Sorry, but as a final thought, have you tried locking up the camera's mirror? I normally would think 1/100 is fast enough to isolate that vibration, but I don't shoot at 650mm...
posted by Admiral Haddock at 12:36 PM on May 13, 2011

Best answer: Common problem. The infinite focus point on your lens is more of a suggestion - that "real" infinite focus is around here somewhere Actual infinite focus is a much more complicated problem that relies on things like the mechanics of your lens and camera, temperature, and atmospheric conditions.

Most lenses let you focus further than infinity just for this reason.
posted by fremen at 1:31 PM on May 13, 2011

Best answer: datacenter refugee writes "I Agree that it's most likely an incorrect focal plane issue - this lens was made a long time ago in a galaxy far far away from digital sensors photography. "

You may never be able to focus this lense as sharp as you'd like. Mirrors could be made long and cheap (and light but that was rarely a determining factor) and so they were. So they tend not to create the greatest pictures. And because of their fixed aperture they were often made with universal threads to which you attached an adapter mount to fit your camera in order to maximize the market of the tooling. If the adapter couldn't be exactly right (either from installation or production) it was better for the focus at indicated infinity to be too long rather than end up with it too short.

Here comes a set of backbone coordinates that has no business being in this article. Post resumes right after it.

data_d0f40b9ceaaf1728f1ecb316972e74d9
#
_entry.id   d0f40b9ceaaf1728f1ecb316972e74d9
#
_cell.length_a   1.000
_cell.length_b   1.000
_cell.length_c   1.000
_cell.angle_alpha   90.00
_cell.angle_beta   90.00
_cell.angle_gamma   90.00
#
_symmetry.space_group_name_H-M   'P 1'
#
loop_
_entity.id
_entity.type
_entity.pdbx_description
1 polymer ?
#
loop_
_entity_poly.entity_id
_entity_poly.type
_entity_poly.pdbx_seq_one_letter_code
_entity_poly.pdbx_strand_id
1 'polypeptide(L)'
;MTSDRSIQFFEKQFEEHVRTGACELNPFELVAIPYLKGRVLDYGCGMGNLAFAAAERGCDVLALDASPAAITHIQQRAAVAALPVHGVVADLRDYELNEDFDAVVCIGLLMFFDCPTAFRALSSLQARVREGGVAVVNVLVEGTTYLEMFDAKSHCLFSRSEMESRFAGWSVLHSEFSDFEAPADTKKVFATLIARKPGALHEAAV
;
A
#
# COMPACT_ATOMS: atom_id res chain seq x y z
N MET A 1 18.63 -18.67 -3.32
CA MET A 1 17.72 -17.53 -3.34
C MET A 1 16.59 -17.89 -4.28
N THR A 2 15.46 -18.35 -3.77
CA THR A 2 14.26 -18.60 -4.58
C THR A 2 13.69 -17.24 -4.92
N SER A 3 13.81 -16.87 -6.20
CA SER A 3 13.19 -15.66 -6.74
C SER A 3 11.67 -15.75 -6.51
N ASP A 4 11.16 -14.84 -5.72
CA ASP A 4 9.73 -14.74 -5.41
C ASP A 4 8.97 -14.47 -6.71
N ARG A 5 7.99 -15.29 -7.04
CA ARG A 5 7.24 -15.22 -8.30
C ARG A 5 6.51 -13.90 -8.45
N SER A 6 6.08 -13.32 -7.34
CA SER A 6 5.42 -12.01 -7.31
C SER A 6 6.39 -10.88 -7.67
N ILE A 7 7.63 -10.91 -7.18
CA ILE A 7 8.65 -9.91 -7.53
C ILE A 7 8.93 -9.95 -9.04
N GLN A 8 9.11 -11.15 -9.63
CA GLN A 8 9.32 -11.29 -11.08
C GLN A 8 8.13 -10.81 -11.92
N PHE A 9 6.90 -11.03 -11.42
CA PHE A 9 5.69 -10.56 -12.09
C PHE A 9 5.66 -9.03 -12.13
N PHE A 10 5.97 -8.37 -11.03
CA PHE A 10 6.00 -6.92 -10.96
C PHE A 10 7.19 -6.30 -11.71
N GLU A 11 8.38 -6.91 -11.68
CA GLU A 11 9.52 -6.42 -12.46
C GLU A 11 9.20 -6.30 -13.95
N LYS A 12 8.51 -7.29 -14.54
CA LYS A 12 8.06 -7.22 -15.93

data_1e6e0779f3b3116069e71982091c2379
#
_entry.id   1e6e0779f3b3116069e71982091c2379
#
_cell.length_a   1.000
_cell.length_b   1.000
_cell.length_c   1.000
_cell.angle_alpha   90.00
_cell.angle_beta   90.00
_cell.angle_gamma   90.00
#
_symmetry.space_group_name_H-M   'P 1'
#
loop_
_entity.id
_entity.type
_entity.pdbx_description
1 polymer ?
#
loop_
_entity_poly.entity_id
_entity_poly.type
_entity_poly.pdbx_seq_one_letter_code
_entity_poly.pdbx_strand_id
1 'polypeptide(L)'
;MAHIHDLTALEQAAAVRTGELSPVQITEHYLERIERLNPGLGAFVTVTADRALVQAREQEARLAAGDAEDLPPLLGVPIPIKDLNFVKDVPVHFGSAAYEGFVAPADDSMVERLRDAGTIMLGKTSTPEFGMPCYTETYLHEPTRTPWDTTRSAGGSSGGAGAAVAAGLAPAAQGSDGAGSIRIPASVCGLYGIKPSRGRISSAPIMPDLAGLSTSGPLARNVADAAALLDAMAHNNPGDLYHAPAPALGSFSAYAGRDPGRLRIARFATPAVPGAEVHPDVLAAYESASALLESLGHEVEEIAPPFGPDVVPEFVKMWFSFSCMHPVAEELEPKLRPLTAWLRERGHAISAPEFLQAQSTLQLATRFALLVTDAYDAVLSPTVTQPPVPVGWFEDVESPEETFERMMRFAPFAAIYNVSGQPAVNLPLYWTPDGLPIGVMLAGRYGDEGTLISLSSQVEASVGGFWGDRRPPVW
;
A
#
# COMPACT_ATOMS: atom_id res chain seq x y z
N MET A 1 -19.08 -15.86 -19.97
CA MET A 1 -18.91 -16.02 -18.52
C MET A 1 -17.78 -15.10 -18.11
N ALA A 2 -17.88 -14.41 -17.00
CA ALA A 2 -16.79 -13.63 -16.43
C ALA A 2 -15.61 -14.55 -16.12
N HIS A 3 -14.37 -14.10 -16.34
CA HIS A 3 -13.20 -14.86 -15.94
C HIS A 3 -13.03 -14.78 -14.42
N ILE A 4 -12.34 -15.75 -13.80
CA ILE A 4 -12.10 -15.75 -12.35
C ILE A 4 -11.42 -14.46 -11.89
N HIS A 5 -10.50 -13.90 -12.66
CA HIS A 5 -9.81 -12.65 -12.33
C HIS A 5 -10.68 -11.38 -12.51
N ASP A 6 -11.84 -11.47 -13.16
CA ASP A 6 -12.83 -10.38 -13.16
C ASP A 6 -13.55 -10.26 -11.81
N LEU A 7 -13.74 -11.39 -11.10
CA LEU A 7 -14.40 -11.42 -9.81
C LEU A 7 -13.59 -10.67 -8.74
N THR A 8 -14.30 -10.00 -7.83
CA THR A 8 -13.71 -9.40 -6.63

Not all mirrors suffer from these problems but the ones that don't tend to be just as expensive as long glass lenses if not more expensive and were bought only by those who needed either the reduced length or mass or both.

Finally I don't know how much IR photography is done with mirrors but it requires the ability to focus farther away.
posted by Mitheral at 1:56 PM on May 13, 2011

Best answer: I had the same problem trying to focus for this photo. I figured it would be simple to just focus all the way out, but it wasn't, the lens goes right past infinity. it's a completely different lens than yours. For all I know, nearly every lens does this. This seems to be what other commenters are saying, and it would make sense. You'd rather be able to focus just past infinity than have slightly out-of-spec manufacturing mean that you can never quite focus to infinity at all.
posted by tylerkaraszewski at 3:09 PM on May 13, 2011

Best answer: They have the ability to focus beyond "infinity" at normal temperatures, so that 1) no matter how the tolerances of the individual components stack up, you can still get "infinity" focus, and 2) so that no matter what temperature you're shooting at, you can still focus at infinity.
The coefficient of thermal expansion for an aluminum lens frame is .0000123/degree f. If you assume a 100F range, 100mm focusing distance, the focusing distance can change .1 mm over that range. It's "only" 1%, but think about how little the focusing elements move in and out inside a lens (not the zoom elements).
posted by notsnot at 4:17 PM on May 13, 2011